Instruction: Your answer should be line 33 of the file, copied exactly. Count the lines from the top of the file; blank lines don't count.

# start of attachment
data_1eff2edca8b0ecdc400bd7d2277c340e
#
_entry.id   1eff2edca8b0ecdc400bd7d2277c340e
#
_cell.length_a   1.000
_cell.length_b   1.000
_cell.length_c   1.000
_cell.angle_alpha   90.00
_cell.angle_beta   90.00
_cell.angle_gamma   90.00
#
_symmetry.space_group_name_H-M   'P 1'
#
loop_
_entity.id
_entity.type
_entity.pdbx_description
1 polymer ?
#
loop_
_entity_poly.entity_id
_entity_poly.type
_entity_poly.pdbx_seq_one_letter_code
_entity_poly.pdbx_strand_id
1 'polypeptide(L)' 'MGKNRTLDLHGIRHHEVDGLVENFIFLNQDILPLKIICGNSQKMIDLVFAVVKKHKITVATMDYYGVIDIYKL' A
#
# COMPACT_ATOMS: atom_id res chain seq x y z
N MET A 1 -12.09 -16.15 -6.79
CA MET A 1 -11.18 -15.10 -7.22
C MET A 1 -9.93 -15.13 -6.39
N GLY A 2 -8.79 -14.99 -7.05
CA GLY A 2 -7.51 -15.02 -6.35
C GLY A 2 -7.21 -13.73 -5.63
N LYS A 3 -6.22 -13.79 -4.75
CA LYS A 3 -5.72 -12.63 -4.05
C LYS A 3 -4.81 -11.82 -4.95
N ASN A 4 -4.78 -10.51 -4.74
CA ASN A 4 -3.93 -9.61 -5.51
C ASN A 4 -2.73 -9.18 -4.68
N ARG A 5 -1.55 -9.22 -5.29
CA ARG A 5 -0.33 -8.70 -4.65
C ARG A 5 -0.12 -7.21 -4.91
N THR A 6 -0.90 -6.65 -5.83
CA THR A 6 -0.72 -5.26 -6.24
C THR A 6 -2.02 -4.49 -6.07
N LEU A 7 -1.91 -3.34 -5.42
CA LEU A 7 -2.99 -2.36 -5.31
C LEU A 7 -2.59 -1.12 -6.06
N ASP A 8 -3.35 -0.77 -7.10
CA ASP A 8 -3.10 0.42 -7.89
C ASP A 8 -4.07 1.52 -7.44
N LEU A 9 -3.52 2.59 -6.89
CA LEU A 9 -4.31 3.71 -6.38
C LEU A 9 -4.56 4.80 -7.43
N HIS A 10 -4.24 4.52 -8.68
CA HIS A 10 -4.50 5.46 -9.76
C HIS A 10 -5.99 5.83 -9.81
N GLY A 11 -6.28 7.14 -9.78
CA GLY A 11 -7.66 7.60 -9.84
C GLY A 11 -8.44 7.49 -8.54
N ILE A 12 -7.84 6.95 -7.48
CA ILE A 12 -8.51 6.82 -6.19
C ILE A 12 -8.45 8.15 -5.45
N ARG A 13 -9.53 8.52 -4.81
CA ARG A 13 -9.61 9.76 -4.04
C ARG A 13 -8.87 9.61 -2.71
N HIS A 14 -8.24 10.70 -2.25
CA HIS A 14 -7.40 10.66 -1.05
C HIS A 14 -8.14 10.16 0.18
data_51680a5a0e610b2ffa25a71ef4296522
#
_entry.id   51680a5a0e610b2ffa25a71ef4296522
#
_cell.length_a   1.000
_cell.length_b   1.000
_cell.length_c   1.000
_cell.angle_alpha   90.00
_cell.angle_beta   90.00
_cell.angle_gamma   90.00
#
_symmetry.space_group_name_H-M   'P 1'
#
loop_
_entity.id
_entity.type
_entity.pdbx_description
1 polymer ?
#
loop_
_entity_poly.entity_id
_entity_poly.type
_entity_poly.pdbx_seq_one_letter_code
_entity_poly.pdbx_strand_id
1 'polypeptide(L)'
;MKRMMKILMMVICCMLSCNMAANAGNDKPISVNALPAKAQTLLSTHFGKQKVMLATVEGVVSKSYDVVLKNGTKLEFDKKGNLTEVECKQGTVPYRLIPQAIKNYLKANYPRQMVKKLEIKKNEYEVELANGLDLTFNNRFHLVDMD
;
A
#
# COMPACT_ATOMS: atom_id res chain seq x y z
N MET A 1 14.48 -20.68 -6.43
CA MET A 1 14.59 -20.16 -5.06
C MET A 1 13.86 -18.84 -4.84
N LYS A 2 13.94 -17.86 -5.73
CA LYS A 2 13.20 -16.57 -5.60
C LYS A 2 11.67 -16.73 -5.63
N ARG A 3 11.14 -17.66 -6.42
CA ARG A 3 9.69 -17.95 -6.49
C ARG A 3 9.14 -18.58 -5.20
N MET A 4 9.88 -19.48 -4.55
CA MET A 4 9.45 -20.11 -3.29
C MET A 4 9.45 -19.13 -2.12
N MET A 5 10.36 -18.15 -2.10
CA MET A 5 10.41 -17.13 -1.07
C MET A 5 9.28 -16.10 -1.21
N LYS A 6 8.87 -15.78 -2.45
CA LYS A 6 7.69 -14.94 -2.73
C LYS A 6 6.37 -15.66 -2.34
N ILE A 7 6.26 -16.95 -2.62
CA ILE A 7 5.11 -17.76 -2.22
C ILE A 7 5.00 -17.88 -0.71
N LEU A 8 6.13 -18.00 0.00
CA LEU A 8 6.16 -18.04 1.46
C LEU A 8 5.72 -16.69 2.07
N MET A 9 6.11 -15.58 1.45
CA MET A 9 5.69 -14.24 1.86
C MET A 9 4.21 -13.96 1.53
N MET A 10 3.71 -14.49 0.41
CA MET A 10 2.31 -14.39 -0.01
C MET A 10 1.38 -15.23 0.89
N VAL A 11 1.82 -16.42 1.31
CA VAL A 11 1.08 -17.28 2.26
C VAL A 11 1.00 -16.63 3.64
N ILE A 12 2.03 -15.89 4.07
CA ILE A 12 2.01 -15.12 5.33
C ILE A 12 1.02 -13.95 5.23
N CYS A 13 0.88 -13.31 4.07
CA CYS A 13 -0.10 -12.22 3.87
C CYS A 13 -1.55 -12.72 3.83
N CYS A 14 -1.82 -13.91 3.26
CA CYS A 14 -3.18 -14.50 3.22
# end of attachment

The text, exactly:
C GLY A 2 -7.21 -13.73 -5.63